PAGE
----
OK, I'll admit this up front: there were a few bands of note other than The dB’s to have worthwhile releases on Record Store Day this year.
There was R.E.M.’s Live in Greensboro EP, which is pretty dang nifty (five live tracks that didn’t make it onto the bonus disc that will accompany next month’s 25th anniversary release of Green). And, my pick for “Next Best Reason to Get Up Early for Record Store Day This Year (Other Than for The dB’s Release, Of Course!)”: Big Star’s Nothing Can Hurt Me soundtrack (2 LP’s of previously-unreleased Big Star alt. takes, alt. mixes, demos, etc. — worth the considerable price tag, if you’re a hardcore Big Star fan like me).
Beyond these and perhaps a few others, there was one overriding, overwhelming reason to get up at the ungodly hour (for a Saturday) of 6:00 a.m., grab my coffee and breakfast, then drive 1 hour and 20 mins. out of town so I could be one of the first music geeks in line before the record store I chose opened its doors at 8:00 a.m. That overriding reason was the joy awaiting dB's fans like me who wanted the limited edition, orange-colored, 4-track, 12-inch vinyl Revolution of the Mind EP. Only 2,000 had been pressed, and I planned to be one of the fortunate souls to walk out the door with one on April 20!
After a beautiful early-morning drive through rural Carolina, I found the store, parked my car, and waited in line for about 20 minutes, chatting with a young, enthusiastic collector of vinyl (his band had one of its first live gigs the previous night). Then, we were warmly welcomed into this particular den of musical pleasure, with just one gentle caution to “be nice to each other, please”. It didn’t take more than a few minutes of scouting before I found the stack of white pasteboard sleeves that announced the presence of The dB’s musical offering for RSD 2013.
For anyone who might be a little late to the party, this is the second time The deeBs have obliged so graciously on Record Store Day. In 2011, they released the limited edition 7” Picture Sleeve single (with Will’s “Write Back” on the flip). Record Store Day that year also saw The dB’s performing live at Atlanta’s Criminal Records Store. But I digress.
Back to 2013. After arriving back home later that Saturday, I tore the shrink wrap off the EP and pulled out the rather brilliantly-colored slab o’ PVC that is Revolution of the Mind. Friends, is there anything cooler than beholding such a coveted object, just moments after laying your hands on it? I think not! Then, there was the added thrill of taking the little paper ticket found inside the EP, going online, and downloading digital versions of the tracks — in lossless FLAC (especially nice touch here, guys; thanks).
|A few lucky SOB's in NC snagged signed inner sleeves!|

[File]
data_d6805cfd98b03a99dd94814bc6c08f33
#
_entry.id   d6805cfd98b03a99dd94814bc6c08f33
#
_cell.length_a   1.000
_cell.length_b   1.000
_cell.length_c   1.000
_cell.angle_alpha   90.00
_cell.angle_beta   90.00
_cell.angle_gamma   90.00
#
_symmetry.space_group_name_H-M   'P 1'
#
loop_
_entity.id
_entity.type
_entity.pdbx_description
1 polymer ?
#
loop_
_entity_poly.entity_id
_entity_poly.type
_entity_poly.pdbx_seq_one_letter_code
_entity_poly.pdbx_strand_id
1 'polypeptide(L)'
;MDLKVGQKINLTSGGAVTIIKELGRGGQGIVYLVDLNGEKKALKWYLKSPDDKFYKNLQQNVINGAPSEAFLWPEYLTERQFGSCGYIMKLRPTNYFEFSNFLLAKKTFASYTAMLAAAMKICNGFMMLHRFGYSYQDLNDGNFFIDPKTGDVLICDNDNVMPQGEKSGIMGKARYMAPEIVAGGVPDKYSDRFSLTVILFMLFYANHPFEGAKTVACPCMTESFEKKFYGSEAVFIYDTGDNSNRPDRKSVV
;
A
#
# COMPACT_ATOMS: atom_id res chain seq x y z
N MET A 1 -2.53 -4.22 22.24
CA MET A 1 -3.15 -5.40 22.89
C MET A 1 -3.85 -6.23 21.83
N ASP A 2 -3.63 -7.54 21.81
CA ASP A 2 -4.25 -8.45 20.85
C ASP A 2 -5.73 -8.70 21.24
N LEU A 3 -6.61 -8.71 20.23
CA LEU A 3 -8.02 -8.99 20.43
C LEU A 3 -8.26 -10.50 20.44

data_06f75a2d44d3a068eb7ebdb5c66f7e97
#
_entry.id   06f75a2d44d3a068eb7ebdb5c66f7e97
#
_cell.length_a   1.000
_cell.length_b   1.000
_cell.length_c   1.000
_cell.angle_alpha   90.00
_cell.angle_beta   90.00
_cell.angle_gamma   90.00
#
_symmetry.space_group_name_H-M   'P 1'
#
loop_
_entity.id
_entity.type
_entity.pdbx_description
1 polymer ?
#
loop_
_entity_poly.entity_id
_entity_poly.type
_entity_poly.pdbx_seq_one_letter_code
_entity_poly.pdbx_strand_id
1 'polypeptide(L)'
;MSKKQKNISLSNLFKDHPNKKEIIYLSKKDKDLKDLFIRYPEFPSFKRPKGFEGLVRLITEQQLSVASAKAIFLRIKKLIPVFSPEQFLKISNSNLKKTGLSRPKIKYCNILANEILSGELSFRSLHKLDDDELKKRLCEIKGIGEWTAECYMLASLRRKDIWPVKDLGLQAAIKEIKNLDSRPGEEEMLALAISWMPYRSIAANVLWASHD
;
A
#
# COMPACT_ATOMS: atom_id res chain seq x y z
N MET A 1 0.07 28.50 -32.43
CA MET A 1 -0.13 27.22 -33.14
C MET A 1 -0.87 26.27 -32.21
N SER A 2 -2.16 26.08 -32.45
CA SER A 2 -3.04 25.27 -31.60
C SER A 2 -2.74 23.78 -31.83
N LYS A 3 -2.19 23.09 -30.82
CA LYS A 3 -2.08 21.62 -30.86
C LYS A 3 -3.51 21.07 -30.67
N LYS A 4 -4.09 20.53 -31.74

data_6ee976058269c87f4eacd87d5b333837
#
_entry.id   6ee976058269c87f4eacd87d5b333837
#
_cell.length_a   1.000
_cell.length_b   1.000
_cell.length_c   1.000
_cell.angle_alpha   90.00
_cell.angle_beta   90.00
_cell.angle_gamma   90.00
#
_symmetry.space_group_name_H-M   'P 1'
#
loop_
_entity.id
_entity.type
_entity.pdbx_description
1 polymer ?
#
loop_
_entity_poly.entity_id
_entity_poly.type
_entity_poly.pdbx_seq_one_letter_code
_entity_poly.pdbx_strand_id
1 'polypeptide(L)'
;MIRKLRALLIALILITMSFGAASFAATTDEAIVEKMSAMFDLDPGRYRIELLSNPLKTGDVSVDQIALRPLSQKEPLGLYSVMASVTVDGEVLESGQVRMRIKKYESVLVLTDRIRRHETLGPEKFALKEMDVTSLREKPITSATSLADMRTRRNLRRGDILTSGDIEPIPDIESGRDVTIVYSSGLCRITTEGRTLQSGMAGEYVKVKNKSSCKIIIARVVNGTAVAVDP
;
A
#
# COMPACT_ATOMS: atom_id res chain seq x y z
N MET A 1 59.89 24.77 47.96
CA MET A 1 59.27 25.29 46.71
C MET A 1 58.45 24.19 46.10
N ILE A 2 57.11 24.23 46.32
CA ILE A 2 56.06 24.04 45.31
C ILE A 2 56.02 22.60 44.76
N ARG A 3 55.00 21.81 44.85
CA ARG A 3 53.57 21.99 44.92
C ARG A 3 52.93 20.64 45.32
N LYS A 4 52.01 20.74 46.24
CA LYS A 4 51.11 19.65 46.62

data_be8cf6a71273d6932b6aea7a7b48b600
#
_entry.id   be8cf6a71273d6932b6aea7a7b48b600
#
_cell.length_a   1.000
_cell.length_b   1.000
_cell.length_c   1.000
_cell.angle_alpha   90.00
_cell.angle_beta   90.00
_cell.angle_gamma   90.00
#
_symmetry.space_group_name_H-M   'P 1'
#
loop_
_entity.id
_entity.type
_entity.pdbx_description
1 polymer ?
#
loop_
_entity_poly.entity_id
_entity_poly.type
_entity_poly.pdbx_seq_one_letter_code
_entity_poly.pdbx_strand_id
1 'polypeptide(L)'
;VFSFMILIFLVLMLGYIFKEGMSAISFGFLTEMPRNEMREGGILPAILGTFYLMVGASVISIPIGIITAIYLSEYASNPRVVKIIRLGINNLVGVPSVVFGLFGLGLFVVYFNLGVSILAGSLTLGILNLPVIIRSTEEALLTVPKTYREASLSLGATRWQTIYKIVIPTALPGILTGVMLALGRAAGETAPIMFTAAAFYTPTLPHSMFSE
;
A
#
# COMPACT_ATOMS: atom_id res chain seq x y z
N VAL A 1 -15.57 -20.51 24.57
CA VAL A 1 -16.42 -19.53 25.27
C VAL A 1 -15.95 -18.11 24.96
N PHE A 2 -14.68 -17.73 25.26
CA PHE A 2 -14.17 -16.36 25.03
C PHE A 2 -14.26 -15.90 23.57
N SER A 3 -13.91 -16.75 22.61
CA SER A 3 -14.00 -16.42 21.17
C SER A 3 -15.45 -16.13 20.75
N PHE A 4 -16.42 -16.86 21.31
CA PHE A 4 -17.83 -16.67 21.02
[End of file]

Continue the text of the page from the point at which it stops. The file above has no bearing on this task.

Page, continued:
And what about the music? On the assumption you’d all heard "Revolution" before Record Store Day, I won’t go on about it, except to say this: it absolutely deserves to be the lead track on this EP. It’s simply too great a song to be a digital-only release — which is what it was until now. (Find out everything you might ever need to know about the song HERE.)
The second track, “Lakefront”, occupies the A2 position on the EP, and is the first of two new songs on this release. Upon first listen, what registers immediately is how great a contrast A2 is to A1. The latter is a rocking call-to-action, whereas “Lakefront” is a wistful, melancholic ballad about a moment of emotional ambivalence and its consequences. The uninitiated would be forgiven for not guessing that both songs were composed by the same musician — one Peter L. Holsapple. The song has some lovely moments of heart-felt resonance, and features a compelling blend of keyboard, guitar, strings and Peter's understated vocals. However, after repeated listens, I can understand why it didn't make it onto Falling Off the Sky. I can't imagine it finding a proper musical home alongside the 12 tunes that were chosen for the album. Is it a worthy song? Yes, absolutely. But it probably belongs on a stand-alone release like this EP.
|Chris and his orange amp, RSD 2011|
The fourth and final track on the EP is a new version of an old song, "pH Factor (live)". This Raybeats-style instrumental has been part of The dB's live repertoire for many years and many tours. "pH Factor" originally appeared in 1982 as the B-side of the "Neverland" single (as well as a CD and cassette bonus track on some versions of the album Repercussion). Now, this classic instrumental can have another season in the sun, thanks to this most excellent live recording from Le Poisson Rouge in NYC (June 15, 2012). I've heard numerous live versions of "pH Factor", but this one definitely merits inclusion on this release.
Trivia Quiz: How many dB's fans out there know what the letters "pH" really stand for in the song's title? (Hint: it's got more to do with who wrote the tune than anything you might have learned in high school science class...) Double extra credit trivia question: what factual error appears on the rear sleeve of the new EP?